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The Mentoring Room - Ask the Working Pros

This is a Public Topic geared towards first-time filmmakers. Professional members of The D-Word will come by and answer your questions about documentary filmmaking.

Sara Peak Convery
Tue 8 Jul 2008Link

I am also wondering about ways to rig for a car interview (presuming a relatively smooth road), in particular, trying to get a 2 shot, frontal view... or am i just dreaming? Does anyone have personal experience with any of the filmtools rigs mentioned above for this?

Edited Tue 8 Jul 2008 by Sara Peak Convery

Tony Comstock
Tue 8 Jul 2008Link

Oh. Solo. I didn't get that part.

The key is mass and dampening. The mass is provided by the weight of the camera and whatever weight you add. The dampening is a combo of bungies (like springs in a car) and the operator (sort of taking the shock absorber role.) Sort of a poor-mans fixed steadicam rig. I don't see it working solo

I think your best option is maffer clamps and magic arms, and short focal length. The wider the angle of view, the less noticiable the bouncing and shaking will be. Play around to find a wide to shoot yourself wide angle that doesn't look too distorted.

I don't think two angles is a pipe dream. In fact, it's probably a good idea (The reason I bought my pair of PD100a cameras was so that I could have two angles in a shoulder carryable kit.)


Mark Barroso
Tue 8 Jul 2008Link

Sara:
Depending on how important the two shot is for you, I would rent a three point suction rig and mount on the hood of the car, which can be seen on the same page Erica sent you to. It's a lot easier to use than it looks.
For inside or outside of the car, you should use a wide angle adapter – even fisheye lenses look good used from the passenger seat.


Tim:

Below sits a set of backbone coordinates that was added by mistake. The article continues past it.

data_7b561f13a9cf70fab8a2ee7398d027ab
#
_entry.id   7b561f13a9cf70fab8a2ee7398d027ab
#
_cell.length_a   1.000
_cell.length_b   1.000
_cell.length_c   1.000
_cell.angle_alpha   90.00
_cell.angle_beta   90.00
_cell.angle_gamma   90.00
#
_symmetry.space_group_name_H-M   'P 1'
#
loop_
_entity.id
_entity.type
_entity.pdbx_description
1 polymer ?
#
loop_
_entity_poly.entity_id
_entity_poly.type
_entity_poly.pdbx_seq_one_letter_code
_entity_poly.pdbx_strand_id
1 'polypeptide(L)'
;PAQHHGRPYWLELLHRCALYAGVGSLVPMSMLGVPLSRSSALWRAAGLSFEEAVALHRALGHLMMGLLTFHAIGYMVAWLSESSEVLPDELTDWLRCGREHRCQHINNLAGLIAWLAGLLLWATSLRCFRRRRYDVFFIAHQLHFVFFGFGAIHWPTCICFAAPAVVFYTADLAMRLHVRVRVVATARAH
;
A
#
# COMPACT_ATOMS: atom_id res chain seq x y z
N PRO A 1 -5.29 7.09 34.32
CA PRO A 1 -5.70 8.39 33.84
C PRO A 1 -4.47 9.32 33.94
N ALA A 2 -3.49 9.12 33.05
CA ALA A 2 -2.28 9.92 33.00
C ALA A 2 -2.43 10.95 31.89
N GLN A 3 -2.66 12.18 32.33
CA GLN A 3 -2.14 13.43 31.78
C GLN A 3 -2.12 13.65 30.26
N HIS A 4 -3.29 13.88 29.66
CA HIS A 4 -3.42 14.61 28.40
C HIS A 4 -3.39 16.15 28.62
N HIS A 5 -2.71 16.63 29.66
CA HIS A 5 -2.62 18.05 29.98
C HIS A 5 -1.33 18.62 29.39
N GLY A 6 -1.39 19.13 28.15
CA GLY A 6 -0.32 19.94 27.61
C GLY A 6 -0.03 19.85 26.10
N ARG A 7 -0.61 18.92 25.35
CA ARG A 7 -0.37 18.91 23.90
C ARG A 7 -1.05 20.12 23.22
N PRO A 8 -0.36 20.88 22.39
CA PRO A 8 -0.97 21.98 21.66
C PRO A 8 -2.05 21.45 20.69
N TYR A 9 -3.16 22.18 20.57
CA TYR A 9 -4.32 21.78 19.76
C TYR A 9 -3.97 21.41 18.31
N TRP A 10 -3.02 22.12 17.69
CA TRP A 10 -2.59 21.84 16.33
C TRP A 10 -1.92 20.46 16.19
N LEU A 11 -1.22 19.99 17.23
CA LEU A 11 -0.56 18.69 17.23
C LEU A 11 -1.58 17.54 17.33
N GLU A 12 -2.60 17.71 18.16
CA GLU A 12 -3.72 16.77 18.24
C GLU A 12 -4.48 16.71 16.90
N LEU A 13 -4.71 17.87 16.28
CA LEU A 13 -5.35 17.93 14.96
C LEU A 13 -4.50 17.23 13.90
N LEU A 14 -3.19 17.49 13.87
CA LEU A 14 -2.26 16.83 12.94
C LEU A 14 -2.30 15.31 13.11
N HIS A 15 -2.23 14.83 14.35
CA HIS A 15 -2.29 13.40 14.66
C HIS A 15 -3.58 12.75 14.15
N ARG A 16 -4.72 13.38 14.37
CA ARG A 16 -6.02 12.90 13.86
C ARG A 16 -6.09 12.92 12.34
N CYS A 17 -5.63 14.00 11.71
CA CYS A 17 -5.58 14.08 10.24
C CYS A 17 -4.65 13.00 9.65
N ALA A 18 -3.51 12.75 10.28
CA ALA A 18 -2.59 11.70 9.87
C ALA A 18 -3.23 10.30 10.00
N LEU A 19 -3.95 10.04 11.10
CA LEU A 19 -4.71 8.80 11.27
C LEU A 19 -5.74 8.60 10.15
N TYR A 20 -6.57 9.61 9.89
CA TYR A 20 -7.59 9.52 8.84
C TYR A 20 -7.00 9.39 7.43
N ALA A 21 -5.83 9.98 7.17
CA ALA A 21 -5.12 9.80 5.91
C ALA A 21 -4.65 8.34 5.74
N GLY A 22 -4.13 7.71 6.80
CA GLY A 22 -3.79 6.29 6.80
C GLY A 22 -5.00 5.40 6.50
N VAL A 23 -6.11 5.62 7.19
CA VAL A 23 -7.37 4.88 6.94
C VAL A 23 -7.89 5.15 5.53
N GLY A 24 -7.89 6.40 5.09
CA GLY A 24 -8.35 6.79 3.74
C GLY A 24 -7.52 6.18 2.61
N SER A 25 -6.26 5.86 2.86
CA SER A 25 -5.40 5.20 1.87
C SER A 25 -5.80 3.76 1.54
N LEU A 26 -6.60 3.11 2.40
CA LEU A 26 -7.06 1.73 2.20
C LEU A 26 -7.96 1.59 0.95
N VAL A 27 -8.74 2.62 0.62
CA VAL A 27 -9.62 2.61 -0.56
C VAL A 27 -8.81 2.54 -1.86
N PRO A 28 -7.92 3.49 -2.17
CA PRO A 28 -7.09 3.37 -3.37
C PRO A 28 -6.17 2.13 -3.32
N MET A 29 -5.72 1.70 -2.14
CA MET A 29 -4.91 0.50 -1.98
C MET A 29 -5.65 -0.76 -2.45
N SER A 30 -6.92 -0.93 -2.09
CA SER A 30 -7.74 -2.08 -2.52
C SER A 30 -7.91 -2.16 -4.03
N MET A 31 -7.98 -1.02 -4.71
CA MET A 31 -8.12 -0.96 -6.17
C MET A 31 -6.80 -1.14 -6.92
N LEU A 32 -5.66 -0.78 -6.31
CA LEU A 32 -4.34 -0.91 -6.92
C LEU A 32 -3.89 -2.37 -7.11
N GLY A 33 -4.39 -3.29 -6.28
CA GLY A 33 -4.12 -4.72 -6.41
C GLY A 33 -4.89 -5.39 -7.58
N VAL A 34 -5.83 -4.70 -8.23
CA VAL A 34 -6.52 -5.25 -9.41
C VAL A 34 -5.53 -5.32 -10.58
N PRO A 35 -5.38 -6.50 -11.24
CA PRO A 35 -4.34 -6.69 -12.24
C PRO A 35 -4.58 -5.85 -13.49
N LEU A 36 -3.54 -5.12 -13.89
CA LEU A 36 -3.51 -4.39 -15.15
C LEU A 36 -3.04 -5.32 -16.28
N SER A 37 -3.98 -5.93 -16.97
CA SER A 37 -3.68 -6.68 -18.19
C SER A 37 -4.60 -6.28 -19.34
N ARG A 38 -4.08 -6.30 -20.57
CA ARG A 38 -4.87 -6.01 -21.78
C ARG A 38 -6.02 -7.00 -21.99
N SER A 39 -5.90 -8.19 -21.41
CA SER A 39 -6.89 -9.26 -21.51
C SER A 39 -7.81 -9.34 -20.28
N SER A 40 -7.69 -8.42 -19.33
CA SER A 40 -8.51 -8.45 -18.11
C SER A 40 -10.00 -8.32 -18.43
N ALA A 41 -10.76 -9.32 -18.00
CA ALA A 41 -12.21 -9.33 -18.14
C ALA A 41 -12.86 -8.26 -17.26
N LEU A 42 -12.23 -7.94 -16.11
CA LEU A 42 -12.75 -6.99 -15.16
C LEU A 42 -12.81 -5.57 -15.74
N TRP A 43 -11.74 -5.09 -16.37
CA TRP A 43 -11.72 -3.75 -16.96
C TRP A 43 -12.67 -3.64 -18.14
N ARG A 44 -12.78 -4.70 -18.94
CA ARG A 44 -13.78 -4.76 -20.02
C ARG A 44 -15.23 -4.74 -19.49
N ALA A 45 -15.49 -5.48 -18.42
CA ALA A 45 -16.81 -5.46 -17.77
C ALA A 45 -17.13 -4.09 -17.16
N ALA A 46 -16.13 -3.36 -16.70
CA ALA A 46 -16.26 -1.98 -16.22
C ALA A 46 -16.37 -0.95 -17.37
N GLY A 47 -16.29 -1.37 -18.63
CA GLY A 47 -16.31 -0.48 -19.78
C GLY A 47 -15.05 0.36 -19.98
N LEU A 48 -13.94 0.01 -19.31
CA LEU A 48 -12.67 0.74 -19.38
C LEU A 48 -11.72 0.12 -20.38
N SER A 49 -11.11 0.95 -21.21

I've seen too many docs where the filmmaker had a great story but killed it with poor technical skills. I don't know Mike, or you, so maybe my advice was unwarranted, but my first reaction to first timers (including myself) is to learn the camera before you start shooting. Point and shoot is an aesthetic that works for some situations, but not all. It would suck to be in one where that look won't work for you.


Timothy S. McCarty
Tue 8 Jul 2008Link

Hey Mark,
I'm sure there are just as many bad scripts attempted to be shot by really good camera ops (probably both of us have done it many times) who knew their gear and their stuff, and still couldn't save them. I'm sticking with honing both skills.

And I'll let ya know how many times I sneak out my 'happy snap' in lieu of my Mark II in Beijing...

As to knowing me, I'd at least bet we know some peeps in common 'round the NC area.


Sara Peak Convery
Tue 8 Jul 2008Link

Again-thanks all! will try out the suggestions...


Andrew David Watson
Thu 10 Jul 2008Link

okay okay, what i more so meant was not to worry about having the newest or best gear. For example, cant afford a shotgun mic? Figure out how to get the best sound with the on camera mic mix with the lav mics. Yes, you gotta know how to use your gear, but some people (and mike this has nothing to do with you) worry wayyyyy to much about having the latest camera and hottest gear. The best camera isnt going to help if a) your story sucks b) you have no idea how to use it.


Timothy S. McCarty
Fri 11 Jul 2008Link

agreed.


Marshall Burgtorf
Wed 16 Jul 2008Link

Our latest project is on violence in youth sports. I found a package that aired on Good Morning America last year while surfing Youtube. Does anyone know the best way to approach GMA about the use of their archival footage? My Producer spoke with our film commission and all they said was that we would not be able to afford it. I think she was talking about stock footage in general though. Any ideas?


Mark Barroso
Thu 17 Jul 2008Link

I think ABC charges $65 a second. GMA's video is with ABC in NY. Call 212-456-4040 and ask for archives. It's pretty straight forward, no inside deals.


Marshall Burgtorf
Thu 17 Jul 2008Link

Thanks! I give them a call and see what we can work out.


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